Two charities will take their case over cuts in legal aid for prison law to the Court of Appeal after the High Court rejected their legal challenge today.

The Howard League for Penal Reform and the Prisoners’ Advice Service (PAS) went to court earlier this month to seek judicial reviews against restrictions to legal aid imposed by the government last December.

They argued that the cuts were introduced for ideological reasons and undermined the rule of law, created an inherently unfair system, will leave vulnerable people unrepresented and cost more than they save.

In a 30-page judgment, Mr Justice Cranston, sitting with Lady Justice Rafferty, said the cuts may well be unfair and may not save money, but concluded these were political, not legal, issues. 

The lord chancellor Chris Grayling (pictured), represented by James Eadie QC, had argued that prisoners could use the prisoner complaints system and, ultimately, judicial review to resolve issues.

The court accepted the lord chancellor’s argument, although it said those mechanisms, ‘have their drawbacks and gaps’ and ‘none may match the assistance which has been provided by lawyers’ supported by legal aid.

In dismissing the charities’ application, the court said it can ‘well understand the concerns’ raised by the changes, but said: ‘We simply cannot see, at least at this point in time, how these concerns can arguably constitute unlawful action by the lord chancellor.'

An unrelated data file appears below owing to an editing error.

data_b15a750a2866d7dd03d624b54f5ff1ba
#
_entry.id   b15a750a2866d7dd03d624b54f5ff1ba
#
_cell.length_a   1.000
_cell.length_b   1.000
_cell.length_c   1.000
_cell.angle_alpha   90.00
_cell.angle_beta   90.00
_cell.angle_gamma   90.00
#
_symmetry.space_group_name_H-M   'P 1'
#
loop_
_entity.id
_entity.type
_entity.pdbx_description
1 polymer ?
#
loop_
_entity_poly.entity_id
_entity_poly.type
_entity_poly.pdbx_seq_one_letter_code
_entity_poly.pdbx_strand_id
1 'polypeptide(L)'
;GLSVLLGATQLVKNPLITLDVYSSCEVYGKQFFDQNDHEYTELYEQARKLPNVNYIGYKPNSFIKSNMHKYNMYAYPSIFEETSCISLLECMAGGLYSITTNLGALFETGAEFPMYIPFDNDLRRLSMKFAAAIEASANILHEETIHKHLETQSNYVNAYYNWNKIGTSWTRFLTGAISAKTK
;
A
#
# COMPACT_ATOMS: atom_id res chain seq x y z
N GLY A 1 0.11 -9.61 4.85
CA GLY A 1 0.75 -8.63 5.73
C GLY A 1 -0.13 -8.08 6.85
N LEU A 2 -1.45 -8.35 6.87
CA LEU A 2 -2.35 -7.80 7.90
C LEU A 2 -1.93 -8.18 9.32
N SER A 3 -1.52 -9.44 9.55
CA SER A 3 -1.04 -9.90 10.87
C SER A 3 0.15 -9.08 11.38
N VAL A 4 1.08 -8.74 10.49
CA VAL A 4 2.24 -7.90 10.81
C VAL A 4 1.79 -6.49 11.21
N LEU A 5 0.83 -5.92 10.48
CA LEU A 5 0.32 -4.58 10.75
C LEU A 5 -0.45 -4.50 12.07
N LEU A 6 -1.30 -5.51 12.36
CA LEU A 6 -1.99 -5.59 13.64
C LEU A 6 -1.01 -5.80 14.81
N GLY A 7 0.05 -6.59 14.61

Raising the possibility of successful future challenges, the court said: ‘For the time being the forum for advancing these concerns remains the political [one].’

Commenting on the judgment, the Howard League’s chief executive Frances Crook said: ‘We will take this to the Court of Appeal as the High Court made fundamental errors in its understanding of some of the key points.

Crook said the court failed to deal properly with the House of Commons Justice Committee’s concerns that the complaints system cannot be effective in certain cases and ‘completely failed’ to address how unfairness would not arise in particular situations where prisoners are unrepresented. 

Deborah Russo, joint managing solicitor at the Prisoners’ Advice Service, said the charity is ‘deeply disappointed’ with the judgment that ‘fails to respond to the increased unfairness prisoners now face’ as a result of the cuts.

Russo said: ‘The court is right to say that this is a political issue; however that does not mean that it is one in which the law cannot intervene if prisoners’ fundamental rights of access to legal remedies are being breached.’

Read the full judgment .